Suicide bombers stormed Libya's electoral commission in Tripoli on Wednesday, killing at least a dozen people in an attack claimed by the Islamic State jihadist group.
The bloodshed comes as the international community pushes for elections it hopes will help calm the turmoil that has plagued the North African country since the 2011 ouster of dictator Moamer Kadhafi.
Two armed assailants attacked the electoral commission building, shooting guards and officials before blowing themselves up, Interior Minister Abdelsalam Ashour told a news conference.
The internationally backed Government of National Accord (GNA) denounced "the cowardly suicide attack" and pledged its "commitment to the democratic process".
At least 12 people were killed and seven wounded, according to the health ministry.
Two policemen were among those killed, the interior ministry said.
Eyewitnesses earlier said shots and at least two explosions were heard, while black smoke could be seen rising from the commission headquarters.
The Islamic State group (IS) issued a statement claiming the attack, which it said was in response to a call by its spokesman this month to target polling stations in the Middle East.
The United Nations mission in Libya condemned the assault and said it extended "its condolences to the families of the victims who lost their lives".
"Such terrorist attacks will not deter Libyans from moving forward in the process of consolidating national unity and building the state of law and institutions," it said on Twitter.
The attack came just two days after a quartet formed by the UN, the African Union, the Arab League and the European Union stressed "the importance of holding parliamentary and presidential elections" in Libya.
At the same time it said that "the conduct of such elections requires a conducive political and security environment."
Britain's minister for the Middle East, Alistair Burt, condemned the attack on the electoral commission, which he said "plays an invaluable role in supporting Libya's progress on the democratic path."
The UN is hoping that Libya can hold elections this year as it seeks to leave behind years of chaos since Kadhafi's overthrow.
No date has been set for polls, which are supposed to be preceded by a referendum on a draft constitution and the drafting of an electoral law.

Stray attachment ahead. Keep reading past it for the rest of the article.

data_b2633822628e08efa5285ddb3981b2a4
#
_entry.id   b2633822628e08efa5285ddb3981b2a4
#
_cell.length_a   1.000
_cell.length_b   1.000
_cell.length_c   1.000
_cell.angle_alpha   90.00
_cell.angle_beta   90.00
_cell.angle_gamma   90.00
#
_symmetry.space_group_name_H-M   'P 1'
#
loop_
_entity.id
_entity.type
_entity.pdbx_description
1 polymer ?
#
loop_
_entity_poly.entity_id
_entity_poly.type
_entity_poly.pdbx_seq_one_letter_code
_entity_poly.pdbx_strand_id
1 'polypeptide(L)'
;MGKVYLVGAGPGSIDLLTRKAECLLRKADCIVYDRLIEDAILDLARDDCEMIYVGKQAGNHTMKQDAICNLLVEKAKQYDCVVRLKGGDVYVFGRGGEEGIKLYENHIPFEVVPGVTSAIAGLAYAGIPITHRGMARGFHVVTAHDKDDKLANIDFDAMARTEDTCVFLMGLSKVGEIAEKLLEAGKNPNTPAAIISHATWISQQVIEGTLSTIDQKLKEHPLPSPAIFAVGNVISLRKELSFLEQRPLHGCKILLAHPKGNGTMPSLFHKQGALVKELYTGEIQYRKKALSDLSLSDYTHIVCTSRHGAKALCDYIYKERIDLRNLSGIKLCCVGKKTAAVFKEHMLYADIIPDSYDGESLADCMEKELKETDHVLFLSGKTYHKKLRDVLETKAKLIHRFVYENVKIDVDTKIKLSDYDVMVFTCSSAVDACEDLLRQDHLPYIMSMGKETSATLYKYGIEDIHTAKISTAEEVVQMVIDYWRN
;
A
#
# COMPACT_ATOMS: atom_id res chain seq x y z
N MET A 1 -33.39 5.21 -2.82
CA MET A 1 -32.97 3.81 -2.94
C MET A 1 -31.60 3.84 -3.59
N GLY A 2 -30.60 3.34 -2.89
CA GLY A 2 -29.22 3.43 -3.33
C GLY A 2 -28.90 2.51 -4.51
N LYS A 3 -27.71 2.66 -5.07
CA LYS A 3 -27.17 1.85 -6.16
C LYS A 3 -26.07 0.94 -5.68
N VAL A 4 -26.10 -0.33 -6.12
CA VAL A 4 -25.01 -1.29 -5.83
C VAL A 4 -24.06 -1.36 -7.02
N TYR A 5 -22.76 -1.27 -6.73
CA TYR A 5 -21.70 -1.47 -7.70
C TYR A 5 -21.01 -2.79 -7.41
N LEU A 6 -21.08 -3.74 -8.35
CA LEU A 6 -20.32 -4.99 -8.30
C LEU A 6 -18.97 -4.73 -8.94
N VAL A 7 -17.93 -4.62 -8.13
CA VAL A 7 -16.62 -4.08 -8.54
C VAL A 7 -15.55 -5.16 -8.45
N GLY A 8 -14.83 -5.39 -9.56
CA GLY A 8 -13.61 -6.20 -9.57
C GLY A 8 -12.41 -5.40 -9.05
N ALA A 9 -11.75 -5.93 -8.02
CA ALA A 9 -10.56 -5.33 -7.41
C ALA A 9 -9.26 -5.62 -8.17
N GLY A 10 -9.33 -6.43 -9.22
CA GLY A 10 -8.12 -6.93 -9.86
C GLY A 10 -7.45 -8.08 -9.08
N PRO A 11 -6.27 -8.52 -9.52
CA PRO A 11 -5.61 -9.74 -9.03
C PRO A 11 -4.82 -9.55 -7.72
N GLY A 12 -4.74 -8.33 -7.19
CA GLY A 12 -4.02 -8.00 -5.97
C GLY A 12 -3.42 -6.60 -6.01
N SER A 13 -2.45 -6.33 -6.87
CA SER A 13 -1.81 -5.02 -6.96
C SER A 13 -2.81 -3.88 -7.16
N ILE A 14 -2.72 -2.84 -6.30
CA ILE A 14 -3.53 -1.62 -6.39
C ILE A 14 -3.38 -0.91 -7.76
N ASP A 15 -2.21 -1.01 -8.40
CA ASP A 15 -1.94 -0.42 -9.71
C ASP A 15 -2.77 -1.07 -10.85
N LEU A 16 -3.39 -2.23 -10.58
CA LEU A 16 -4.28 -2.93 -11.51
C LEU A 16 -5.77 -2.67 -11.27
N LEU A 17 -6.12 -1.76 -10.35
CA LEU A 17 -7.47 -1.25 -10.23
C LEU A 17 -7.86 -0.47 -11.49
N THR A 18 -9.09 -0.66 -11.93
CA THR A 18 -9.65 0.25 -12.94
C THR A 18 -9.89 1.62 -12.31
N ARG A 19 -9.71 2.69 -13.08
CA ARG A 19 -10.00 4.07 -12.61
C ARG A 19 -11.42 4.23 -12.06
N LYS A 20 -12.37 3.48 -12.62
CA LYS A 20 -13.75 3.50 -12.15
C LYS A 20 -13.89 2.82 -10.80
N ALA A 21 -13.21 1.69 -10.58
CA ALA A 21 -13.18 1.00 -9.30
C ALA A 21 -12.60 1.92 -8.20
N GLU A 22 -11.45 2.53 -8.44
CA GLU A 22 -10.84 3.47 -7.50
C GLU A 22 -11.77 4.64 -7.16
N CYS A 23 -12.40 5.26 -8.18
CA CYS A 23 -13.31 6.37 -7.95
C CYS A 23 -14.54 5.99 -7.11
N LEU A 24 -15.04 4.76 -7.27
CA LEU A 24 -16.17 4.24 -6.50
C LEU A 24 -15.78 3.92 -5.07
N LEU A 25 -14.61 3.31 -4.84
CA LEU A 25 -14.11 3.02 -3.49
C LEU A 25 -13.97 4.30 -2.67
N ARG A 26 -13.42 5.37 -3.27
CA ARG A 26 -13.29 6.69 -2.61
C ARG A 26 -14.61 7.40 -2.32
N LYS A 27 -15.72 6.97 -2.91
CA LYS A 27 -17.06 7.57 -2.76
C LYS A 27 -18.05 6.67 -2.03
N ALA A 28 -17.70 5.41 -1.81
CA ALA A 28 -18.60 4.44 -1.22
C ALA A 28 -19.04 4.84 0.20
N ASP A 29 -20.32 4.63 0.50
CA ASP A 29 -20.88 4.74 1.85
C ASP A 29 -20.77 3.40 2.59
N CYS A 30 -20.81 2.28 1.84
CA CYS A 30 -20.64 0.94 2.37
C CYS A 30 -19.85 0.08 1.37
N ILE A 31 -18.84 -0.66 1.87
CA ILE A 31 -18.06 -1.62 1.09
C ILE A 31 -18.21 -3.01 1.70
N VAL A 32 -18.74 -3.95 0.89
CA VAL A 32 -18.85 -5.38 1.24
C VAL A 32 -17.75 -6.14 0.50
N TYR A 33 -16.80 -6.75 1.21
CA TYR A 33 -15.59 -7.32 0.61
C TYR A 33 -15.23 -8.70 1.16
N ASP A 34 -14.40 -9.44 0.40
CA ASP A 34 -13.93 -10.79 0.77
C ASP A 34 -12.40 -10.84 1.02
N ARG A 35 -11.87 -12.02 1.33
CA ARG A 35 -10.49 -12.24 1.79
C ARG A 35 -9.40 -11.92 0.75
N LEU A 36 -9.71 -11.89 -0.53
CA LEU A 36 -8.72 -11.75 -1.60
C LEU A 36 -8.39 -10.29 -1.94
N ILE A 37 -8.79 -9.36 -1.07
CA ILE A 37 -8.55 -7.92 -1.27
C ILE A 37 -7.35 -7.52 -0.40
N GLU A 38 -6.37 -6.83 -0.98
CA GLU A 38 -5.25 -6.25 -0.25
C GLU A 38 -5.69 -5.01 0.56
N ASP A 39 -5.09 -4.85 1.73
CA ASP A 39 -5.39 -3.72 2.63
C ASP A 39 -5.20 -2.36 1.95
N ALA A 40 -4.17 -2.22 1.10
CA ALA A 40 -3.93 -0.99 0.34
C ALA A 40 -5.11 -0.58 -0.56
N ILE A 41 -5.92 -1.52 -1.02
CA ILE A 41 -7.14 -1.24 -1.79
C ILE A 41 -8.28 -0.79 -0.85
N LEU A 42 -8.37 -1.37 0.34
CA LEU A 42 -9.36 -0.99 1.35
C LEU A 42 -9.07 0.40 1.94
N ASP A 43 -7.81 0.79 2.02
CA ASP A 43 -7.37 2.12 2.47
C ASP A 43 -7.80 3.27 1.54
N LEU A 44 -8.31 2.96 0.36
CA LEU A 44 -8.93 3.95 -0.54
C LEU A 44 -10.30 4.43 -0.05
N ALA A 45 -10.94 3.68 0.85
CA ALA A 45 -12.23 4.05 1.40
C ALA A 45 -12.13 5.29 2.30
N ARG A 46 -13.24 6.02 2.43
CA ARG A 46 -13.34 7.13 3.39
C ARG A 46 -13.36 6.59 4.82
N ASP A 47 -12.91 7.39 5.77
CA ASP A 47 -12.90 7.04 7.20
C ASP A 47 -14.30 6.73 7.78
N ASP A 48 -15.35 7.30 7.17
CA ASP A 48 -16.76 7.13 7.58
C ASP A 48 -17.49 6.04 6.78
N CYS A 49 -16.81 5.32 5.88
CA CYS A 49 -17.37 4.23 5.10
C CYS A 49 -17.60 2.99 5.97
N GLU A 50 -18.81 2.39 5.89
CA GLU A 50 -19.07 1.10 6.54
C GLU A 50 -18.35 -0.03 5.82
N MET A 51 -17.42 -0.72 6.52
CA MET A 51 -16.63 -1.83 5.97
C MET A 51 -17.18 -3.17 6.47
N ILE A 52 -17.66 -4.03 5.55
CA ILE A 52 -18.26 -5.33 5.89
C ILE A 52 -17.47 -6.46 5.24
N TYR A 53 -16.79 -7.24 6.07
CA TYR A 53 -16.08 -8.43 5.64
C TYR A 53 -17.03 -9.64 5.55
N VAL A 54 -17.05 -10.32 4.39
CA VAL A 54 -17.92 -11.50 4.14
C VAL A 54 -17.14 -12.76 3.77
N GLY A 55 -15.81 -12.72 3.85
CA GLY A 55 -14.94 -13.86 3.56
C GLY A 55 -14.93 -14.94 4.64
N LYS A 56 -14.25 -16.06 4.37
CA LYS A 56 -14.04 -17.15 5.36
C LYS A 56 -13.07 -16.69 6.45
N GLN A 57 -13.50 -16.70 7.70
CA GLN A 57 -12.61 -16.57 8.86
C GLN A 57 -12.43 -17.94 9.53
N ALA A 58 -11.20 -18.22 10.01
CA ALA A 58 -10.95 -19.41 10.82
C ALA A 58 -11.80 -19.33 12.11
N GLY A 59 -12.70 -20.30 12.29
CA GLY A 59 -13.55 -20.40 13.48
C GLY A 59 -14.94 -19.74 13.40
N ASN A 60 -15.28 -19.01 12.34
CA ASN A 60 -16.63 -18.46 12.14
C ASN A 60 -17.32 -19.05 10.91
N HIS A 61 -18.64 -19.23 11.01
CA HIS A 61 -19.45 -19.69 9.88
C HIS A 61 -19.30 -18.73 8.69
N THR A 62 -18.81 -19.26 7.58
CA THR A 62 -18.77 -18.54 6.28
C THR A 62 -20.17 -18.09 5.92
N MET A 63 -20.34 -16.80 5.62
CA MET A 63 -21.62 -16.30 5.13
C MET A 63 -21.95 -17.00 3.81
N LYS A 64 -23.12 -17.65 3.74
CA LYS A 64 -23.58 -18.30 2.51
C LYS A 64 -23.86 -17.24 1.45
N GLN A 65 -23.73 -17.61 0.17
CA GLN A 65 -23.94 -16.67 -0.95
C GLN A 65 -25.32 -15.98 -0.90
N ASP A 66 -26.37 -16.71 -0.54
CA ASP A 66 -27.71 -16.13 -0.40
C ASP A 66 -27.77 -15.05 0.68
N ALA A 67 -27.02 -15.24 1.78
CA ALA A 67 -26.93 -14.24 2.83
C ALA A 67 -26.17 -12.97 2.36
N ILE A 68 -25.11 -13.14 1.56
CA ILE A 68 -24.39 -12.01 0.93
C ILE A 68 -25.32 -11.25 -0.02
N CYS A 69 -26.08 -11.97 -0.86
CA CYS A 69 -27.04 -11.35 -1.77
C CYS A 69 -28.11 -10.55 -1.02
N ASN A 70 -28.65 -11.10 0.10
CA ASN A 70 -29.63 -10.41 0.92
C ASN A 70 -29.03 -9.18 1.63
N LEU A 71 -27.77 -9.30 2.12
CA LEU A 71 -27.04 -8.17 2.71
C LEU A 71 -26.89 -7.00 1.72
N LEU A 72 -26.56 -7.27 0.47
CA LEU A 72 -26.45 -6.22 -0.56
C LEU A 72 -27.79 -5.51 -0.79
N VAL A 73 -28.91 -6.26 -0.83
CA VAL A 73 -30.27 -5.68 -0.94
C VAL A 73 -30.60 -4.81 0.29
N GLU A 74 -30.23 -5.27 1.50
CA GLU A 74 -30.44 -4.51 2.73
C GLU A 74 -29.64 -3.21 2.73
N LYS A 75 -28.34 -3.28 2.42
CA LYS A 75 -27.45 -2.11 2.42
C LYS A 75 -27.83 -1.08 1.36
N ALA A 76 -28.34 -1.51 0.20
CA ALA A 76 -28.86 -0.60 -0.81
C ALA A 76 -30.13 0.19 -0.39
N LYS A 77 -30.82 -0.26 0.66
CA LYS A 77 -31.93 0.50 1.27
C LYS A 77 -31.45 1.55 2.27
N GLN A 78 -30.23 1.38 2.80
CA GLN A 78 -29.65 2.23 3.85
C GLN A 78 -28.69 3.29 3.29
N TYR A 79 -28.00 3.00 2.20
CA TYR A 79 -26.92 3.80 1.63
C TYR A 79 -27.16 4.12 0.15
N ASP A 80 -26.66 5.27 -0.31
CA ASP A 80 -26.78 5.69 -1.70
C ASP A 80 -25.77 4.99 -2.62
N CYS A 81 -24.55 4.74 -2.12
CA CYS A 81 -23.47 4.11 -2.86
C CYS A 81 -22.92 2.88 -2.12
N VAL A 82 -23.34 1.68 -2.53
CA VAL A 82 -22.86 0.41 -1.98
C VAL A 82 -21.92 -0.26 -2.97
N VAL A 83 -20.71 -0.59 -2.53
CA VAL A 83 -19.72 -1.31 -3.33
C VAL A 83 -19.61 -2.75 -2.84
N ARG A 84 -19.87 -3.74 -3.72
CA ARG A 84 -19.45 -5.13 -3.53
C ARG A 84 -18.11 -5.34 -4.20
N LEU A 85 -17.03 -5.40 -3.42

UN special envoy Ghassan Salame said in February he was aiming for parliamentary and presidential elections in the North African country by the end of 2018, but warned conditions were not yet ready for polling.
The electoral commission is considered to be one of the few credible and independent institutions in the country.
Its head Imed al-Sayeh reassured the country after Wednesday's attack that the voter database was " in a safe place".
"The commission is still strong and it is still able to organise any poll," he said.
Elections were banned during Kadhafi's 42-rule and after his ousting legislative polls were organised in 2012 and 2014.
But turmoil has continued in Libya with rival militias, tribes and jihadists vying for territory and the country's vast oil wealth.
A 2015 UN-backed deal to set up the GNA in Tripoli failed to end the turmoil, as divisions continue with a rival administration in the east.
Human Rights Watch warned in March the country was far from ready in political, judicial or security terms for elections, citing harassment of activists and journalists as among the problems to be overcome.
A new constitution has to be put to a referendum and an electoral law adopted before polling.
As of March, 2.4 million Libyan voters had been registered of a population of six million.
Despite the December 2016 loss of its bastion Sirte in northern Libya, IS remains active in parts of Libya.
While most recent attacks have been outside Tripoli, the capital remains mired by insecurity.
In January clashes between rival militias around the city's only working international airport left some 20 people dead.
In 2015, IS claimed an attack on Tripoli's luxury Corinthia Hotel that killed nine people including five foreigners.